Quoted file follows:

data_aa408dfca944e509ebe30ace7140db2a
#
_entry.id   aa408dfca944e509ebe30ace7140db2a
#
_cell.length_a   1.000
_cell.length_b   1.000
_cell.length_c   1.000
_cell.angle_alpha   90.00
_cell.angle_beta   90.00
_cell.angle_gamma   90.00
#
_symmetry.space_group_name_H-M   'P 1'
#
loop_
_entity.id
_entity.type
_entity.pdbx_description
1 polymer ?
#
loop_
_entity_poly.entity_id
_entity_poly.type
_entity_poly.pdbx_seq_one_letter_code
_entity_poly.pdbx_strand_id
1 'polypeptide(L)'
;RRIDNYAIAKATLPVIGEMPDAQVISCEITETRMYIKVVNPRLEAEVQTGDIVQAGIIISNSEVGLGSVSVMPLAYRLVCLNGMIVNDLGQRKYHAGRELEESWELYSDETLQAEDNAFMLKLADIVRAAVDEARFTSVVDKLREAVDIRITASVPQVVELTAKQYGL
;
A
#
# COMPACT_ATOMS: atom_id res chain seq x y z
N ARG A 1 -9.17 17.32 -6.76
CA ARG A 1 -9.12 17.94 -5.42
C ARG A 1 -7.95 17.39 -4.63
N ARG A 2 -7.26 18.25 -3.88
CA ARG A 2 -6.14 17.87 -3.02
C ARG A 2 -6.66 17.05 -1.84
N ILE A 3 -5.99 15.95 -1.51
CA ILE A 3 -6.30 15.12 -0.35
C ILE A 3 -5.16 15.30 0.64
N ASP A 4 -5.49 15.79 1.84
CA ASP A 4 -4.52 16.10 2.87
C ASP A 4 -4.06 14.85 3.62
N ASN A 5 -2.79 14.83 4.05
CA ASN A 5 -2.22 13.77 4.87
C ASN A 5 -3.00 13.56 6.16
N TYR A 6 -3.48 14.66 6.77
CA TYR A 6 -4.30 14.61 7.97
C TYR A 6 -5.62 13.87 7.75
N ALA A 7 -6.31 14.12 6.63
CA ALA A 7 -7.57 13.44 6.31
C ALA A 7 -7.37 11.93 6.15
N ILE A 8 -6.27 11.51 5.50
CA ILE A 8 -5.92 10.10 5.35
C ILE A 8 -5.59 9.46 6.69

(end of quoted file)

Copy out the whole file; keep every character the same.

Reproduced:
data_aa408dfca944e509ebe30ace7140db2a
#
_entry.id   aa408dfca944e509ebe30ace7140db2a
#
_cell.length_a   1.000
_cell.length_b   1.000
_cell.length_c   1.000
_cell.angle_alpha   90.00
_cell.angle_beta   90.00
_cell.angle_gamma   90.00
#
_symmetry.space_group_name_H-M   'P 1'
#
loop_
_entity.id
_entity.type
_entity.pdbx_description
1 polymer ?
#
loop_
_entity_poly.entity_id
_entity_poly.type
_entity_poly.pdbx_seq_one_letter_code
_entity_poly.pdbx_strand_id
1 'polypeptide(L)'
;RRIDNYAIAKATLPVIGEMPDAQVISCEITETRMYIKVVNPRLEAEVQTGDIVQAGIIISNSEVGLGSVSVMPLAYRLVCLNGMIVNDLGQRKYHAGRELEESWELYSDETLQAEDNAFMLKLADIVRAAVDEARFTSVVDKLREAVDIRITASVPQVVELTAKQYGL
;
A
#
# COMPACT_ATOMS: atom_id res chain seq x y z
N ARG A 1 -9.17 17.32 -6.76
CA ARG A 1 -9.12 17.94 -5.42
C ARG A 1 -7.95 17.39 -4.63
N ARG A 2 -7.26 18.25 -3.88
CA ARG A 2 -6.14 17.87 -3.02
C ARG A 2 -6.66 17.05 -1.84
N ILE A 3 -5.99 15.95 -1.51
CA ILE A 3 -6.30 15.12 -0.35
C ILE A 3 -5.16 15.30 0.64
N ASP A 4 -5.49 15.79 1.84
CA ASP A 4 -4.52 16.10 2.87
C ASP A 4 -4.06 14.85 3.62
N ASN A 5 -2.79 14.83 4.05
CA ASN A 5 -2.22 13.77 4.87
C ASN A 5 -3.00 13.56 6.16
N TYR A 6 -3.48 14.66 6.77
CA TYR A 6 -4.30 14.61 7.97
C TYR A 6 -5.62 13.87 7.75
N ALA A 7 -6.31 14.12 6.63
CA ALA A 7 -7.57 13.44 6.31
C ALA A 7 -7.37 11.93 6.15
N ILE A 8 -6.27 11.51 5.50
CA ILE A 8 -5.92 10.10 5.35
C ILE A 8 -5.59 9.46 6.69